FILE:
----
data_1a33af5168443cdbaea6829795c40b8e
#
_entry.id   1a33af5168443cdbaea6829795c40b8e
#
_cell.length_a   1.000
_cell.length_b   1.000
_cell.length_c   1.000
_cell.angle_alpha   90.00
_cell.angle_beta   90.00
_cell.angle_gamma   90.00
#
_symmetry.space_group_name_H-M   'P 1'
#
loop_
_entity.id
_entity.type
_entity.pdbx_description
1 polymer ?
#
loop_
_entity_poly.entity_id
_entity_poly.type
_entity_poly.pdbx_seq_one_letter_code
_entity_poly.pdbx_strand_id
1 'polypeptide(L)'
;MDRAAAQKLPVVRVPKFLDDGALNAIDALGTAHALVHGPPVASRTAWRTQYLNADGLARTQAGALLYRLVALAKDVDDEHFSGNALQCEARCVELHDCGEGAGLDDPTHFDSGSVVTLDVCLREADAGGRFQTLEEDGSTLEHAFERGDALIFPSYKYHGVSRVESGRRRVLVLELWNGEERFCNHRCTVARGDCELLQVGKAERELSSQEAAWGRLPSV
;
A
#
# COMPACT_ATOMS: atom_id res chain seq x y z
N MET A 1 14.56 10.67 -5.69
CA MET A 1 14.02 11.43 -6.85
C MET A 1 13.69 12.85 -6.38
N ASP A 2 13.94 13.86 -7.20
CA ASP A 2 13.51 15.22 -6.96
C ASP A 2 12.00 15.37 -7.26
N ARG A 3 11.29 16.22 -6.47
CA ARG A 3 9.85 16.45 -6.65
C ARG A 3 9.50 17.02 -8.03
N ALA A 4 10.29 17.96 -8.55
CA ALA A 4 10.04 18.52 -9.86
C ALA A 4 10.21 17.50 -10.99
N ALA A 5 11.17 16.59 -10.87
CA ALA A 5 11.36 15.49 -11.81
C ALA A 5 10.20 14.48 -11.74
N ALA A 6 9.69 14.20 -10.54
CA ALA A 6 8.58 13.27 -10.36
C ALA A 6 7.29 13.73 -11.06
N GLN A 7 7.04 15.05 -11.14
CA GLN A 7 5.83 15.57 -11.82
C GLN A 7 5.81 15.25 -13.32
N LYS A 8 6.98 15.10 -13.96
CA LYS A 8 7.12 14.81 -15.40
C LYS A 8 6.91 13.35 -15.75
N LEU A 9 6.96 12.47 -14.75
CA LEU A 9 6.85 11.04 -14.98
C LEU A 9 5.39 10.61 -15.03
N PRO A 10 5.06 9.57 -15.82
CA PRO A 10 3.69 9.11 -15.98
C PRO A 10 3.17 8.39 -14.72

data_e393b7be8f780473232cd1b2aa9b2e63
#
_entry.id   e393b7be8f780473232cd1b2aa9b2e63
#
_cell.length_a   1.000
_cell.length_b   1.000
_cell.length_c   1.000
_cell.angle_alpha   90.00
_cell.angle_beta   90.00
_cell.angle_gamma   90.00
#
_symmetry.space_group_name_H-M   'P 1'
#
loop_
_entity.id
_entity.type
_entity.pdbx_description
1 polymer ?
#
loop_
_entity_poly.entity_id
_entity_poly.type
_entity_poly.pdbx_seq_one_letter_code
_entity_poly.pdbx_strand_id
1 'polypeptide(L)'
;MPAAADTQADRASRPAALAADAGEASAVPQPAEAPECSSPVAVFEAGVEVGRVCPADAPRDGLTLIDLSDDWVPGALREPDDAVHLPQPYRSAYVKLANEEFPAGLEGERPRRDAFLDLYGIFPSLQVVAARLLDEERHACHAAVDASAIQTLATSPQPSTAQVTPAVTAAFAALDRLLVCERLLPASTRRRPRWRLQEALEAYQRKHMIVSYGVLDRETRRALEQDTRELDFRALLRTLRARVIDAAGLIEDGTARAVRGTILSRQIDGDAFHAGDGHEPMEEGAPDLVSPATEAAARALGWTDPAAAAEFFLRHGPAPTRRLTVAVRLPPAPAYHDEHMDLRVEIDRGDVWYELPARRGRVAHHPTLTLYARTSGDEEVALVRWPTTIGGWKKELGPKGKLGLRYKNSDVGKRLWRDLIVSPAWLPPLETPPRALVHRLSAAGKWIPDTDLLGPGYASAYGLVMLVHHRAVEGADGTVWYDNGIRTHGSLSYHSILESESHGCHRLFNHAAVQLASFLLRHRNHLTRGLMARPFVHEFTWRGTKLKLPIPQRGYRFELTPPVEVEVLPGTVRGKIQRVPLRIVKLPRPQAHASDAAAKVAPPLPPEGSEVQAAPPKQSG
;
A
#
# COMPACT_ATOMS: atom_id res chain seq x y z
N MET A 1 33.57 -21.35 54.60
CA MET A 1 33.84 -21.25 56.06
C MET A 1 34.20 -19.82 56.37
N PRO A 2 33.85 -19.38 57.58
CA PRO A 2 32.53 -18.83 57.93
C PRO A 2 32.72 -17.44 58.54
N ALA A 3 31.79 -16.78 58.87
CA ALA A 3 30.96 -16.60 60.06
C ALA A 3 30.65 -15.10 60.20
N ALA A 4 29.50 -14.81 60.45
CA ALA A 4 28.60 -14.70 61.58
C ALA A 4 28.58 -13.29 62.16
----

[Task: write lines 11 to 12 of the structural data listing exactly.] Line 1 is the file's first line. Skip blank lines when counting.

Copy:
#
_symmetry.space_group_name_H-M   'P 1'